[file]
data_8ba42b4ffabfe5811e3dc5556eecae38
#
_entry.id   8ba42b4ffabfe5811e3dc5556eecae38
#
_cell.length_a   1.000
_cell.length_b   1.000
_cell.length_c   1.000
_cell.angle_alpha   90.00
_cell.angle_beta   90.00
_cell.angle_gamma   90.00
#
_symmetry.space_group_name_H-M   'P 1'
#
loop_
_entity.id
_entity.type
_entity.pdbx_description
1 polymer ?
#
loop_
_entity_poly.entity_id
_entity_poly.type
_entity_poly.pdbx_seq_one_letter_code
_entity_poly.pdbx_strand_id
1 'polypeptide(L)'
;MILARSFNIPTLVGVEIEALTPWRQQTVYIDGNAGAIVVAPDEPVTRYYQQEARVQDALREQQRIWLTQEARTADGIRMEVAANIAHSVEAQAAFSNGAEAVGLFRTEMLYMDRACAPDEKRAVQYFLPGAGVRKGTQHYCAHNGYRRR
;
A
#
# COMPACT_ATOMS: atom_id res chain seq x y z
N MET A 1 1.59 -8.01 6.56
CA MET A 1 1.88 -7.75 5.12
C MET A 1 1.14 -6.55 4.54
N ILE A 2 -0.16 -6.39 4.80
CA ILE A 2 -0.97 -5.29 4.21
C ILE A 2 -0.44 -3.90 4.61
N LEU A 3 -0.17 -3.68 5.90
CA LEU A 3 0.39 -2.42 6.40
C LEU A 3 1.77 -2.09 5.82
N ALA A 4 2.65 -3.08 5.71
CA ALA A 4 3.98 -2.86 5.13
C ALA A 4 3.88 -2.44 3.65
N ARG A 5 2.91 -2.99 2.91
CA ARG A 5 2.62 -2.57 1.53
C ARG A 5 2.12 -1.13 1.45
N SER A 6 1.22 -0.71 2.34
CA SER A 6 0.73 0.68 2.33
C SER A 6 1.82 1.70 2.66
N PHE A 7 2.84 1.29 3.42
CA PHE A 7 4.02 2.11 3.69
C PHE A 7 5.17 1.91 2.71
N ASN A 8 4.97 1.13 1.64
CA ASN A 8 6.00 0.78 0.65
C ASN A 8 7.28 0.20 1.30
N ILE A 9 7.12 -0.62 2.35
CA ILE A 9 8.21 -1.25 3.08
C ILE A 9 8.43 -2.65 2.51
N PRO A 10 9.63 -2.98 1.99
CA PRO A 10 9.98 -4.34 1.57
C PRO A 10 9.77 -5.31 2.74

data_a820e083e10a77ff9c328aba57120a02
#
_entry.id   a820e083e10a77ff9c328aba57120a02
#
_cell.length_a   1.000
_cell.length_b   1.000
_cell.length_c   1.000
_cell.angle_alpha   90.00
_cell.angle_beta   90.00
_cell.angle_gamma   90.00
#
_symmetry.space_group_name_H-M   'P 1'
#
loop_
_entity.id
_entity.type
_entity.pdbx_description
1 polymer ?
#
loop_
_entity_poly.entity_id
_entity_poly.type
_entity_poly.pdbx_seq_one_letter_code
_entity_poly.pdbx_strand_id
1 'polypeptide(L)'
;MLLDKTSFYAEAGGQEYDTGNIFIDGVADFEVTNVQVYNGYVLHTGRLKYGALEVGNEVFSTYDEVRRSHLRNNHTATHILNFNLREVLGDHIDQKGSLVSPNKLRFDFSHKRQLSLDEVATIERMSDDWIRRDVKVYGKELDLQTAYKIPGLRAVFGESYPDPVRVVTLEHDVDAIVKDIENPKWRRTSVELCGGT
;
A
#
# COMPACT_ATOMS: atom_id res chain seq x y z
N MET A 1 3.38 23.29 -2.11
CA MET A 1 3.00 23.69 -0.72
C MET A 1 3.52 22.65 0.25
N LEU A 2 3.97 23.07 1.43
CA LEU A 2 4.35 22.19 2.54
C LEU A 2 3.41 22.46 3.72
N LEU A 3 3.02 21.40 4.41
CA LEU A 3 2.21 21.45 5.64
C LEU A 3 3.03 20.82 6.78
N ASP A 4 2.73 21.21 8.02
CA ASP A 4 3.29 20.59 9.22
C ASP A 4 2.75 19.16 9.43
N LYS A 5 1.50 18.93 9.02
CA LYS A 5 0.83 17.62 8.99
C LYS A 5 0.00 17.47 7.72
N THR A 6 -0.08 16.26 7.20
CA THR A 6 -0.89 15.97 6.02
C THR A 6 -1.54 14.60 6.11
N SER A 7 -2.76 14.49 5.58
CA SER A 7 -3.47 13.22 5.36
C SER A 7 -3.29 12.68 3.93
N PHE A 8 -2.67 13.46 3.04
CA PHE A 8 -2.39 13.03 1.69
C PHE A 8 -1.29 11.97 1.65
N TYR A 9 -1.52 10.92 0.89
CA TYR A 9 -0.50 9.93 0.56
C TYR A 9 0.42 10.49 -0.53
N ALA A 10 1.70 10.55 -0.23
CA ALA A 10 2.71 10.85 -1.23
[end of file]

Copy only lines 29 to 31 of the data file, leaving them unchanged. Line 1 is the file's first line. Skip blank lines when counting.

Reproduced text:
#
# COMPACT_ATOMS: atom_id res chain seq x y z
N MET A 1 1.59 -8.01 6.56